It offers prospect of quick, non-invasive identification of the dangerous disease
Doctors may some day be able to accurately, rapidly, and non-invasively diagnose lung cancer with nothing more than a quick swab of the mouth, a new study suggests.
Oral cavity tissue damage -- at the molecular level -- appears to be a highly accurate indicator of similar lung tissue damage following long-term exposure to tobacco carcinogens, the researchers said. The prospect of such a novel diagnostic technique raises hope for a faster, easier, and much less painful means to diagnosis lung cancer, they added.
"We tried to figure out whether oral cells mimic or reflect tobacco-induced damage in the lung," said study senior author Dr. Li Mao, a professor of thoracic/head and neck medical oncology, as well as systems biology, at the University of Texas M.D. Anderson Cancer Center in Houston. "And what we found is that more than 90 percent of the time you see the same abnormalities in oral cells that you see in lung tissue."
Texas 大学MD Anderson 癌症研究中心，系统生物学和胸/头颈肿瘤学教授，本研究的高级作者Li Mao博士说：“我们研究是否口腔细胞可类似或反映出烟草引起的肺组织损伤，结果是在超过90%的时间内，你可以发现口腔粘膜细胞与肺组织有相同的异常变化。”
Mao discussed his findings during a Wednesday teleconference at the American Association for Cancer Research annual meeting, in San Diego.
Following Mao's presentation, the results of other studies concerning similar diagnostic advances in other fields of cancer research were presented.
Researchers from Henry Ford Hospital in Detroit said that an analysis of DNA extracted from saliva might ultimately enable physicians to detect early signs of head and neck squamous cell carcinoma -- a disease that currently affects 40,000 Americans.
Scientists from the Dana-Farber Cancer Institute in Boston provided evidence that fallopian tube tissue -- rather than ovarian surface cells -- could be the source for half of all cases of sporadic and hereditary serous carcinoma, the most aggressive form of ovarian cancer. The finding could lead to earlier detection of a disease that currently affects about 200,000 women worldwide.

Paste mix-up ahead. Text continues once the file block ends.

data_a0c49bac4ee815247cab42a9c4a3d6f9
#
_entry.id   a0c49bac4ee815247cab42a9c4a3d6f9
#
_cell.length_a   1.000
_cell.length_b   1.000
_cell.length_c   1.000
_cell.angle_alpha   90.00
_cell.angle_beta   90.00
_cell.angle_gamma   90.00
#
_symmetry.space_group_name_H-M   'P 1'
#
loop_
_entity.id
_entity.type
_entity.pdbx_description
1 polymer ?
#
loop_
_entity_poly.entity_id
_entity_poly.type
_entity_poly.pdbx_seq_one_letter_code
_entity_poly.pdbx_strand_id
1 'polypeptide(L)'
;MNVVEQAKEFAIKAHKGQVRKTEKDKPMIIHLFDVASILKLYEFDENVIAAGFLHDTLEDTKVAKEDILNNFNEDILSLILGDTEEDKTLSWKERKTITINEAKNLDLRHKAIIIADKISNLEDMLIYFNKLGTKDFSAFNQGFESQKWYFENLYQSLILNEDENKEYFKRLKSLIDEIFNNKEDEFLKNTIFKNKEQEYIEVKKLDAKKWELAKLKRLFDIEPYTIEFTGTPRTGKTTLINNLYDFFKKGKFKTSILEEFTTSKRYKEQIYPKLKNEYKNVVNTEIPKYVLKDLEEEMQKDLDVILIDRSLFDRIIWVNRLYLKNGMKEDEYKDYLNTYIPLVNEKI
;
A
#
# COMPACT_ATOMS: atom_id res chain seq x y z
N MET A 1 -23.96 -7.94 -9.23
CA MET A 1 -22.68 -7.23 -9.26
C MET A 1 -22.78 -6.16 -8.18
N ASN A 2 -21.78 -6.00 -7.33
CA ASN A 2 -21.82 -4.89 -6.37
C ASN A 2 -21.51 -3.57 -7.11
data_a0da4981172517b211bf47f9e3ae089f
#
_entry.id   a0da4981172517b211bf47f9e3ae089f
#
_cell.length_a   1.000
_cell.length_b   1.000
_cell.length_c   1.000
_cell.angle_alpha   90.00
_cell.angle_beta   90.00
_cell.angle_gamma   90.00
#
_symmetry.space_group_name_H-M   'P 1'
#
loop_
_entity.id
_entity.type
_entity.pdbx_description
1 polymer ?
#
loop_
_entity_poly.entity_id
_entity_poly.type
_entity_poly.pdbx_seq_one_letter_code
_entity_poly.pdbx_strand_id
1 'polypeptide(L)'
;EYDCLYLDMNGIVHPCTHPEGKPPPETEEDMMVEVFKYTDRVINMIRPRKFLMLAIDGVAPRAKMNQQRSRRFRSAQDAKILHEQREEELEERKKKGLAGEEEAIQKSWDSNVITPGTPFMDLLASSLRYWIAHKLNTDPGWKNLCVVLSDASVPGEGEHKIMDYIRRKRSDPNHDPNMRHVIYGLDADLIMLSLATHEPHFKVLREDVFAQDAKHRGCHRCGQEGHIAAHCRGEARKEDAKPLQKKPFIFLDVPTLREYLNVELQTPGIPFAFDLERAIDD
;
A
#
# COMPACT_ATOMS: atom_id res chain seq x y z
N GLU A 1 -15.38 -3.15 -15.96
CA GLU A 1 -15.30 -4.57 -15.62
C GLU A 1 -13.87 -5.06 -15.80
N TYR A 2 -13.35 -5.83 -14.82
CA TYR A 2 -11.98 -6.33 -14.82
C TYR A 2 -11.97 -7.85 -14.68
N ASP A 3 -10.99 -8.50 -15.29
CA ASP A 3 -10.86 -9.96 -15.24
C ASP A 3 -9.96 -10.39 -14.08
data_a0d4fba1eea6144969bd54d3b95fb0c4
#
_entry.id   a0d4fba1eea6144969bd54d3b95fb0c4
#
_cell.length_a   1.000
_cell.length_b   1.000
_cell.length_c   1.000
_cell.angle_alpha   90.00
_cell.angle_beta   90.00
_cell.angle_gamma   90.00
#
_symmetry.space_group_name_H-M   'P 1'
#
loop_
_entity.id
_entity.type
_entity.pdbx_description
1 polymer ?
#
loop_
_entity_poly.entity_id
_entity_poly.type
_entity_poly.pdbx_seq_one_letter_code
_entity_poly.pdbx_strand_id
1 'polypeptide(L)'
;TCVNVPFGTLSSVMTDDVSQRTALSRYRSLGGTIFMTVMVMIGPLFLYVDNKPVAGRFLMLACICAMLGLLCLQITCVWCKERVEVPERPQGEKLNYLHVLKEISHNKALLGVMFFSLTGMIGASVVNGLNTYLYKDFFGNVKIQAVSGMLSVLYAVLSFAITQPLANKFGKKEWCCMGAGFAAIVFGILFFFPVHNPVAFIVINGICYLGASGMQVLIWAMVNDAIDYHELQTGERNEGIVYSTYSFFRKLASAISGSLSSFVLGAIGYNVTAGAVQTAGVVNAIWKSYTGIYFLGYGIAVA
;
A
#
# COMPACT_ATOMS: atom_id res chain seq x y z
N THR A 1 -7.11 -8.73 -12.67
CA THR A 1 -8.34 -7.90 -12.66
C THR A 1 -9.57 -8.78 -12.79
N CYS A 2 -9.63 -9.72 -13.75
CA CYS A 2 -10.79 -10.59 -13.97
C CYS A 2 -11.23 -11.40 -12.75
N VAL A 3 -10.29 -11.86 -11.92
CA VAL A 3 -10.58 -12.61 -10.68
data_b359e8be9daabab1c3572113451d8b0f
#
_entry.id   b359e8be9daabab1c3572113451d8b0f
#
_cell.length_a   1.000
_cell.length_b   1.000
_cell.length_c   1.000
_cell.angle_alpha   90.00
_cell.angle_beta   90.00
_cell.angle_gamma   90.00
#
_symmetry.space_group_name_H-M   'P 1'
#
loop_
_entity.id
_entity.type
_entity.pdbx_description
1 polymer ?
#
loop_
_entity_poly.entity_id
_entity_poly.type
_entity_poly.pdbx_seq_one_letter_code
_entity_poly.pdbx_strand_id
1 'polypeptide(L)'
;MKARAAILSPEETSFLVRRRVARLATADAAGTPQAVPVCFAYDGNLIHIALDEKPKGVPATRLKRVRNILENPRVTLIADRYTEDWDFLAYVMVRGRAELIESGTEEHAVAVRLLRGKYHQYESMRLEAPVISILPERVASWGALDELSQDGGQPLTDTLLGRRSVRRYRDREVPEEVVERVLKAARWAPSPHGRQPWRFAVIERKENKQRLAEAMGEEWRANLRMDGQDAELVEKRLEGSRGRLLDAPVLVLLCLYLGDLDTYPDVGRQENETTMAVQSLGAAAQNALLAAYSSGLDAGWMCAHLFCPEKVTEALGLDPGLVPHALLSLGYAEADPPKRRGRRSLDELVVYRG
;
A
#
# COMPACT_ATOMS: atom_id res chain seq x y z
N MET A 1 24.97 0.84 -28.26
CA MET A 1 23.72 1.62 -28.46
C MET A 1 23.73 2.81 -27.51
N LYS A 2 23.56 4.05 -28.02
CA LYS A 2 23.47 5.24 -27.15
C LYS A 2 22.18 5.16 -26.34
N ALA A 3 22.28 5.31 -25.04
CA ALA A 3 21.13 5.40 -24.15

And a team from the Spanish National Cancer Research Center offered indications that a new way of analyzing antibodies in the blood could lead to a non-invasive way to screen for bladder cancer.
For their lung cancer investigation, Mao and his colleagues examined and compared harmful genetic modifications in a total of 1,774 mouth and lung tissue samples taken from 127 chronic smokers participating in a larger cancer prevention study.
In the sampled DNA, the researchers looked for evidence of a harmful molecular change that short-circuits the function of two genes normally effective at halting tumor growth.
After two analyses conducted over a three-month period, the researchers found that tissue damage of this kind was present almost equally in both mouth and lung tissue. In theory, this makes oral cavity sampling nearly as effective as lung tissue sampling for diagnosing lung cancer.
作者:admin@医学,生命科学 2011-01-14 05:14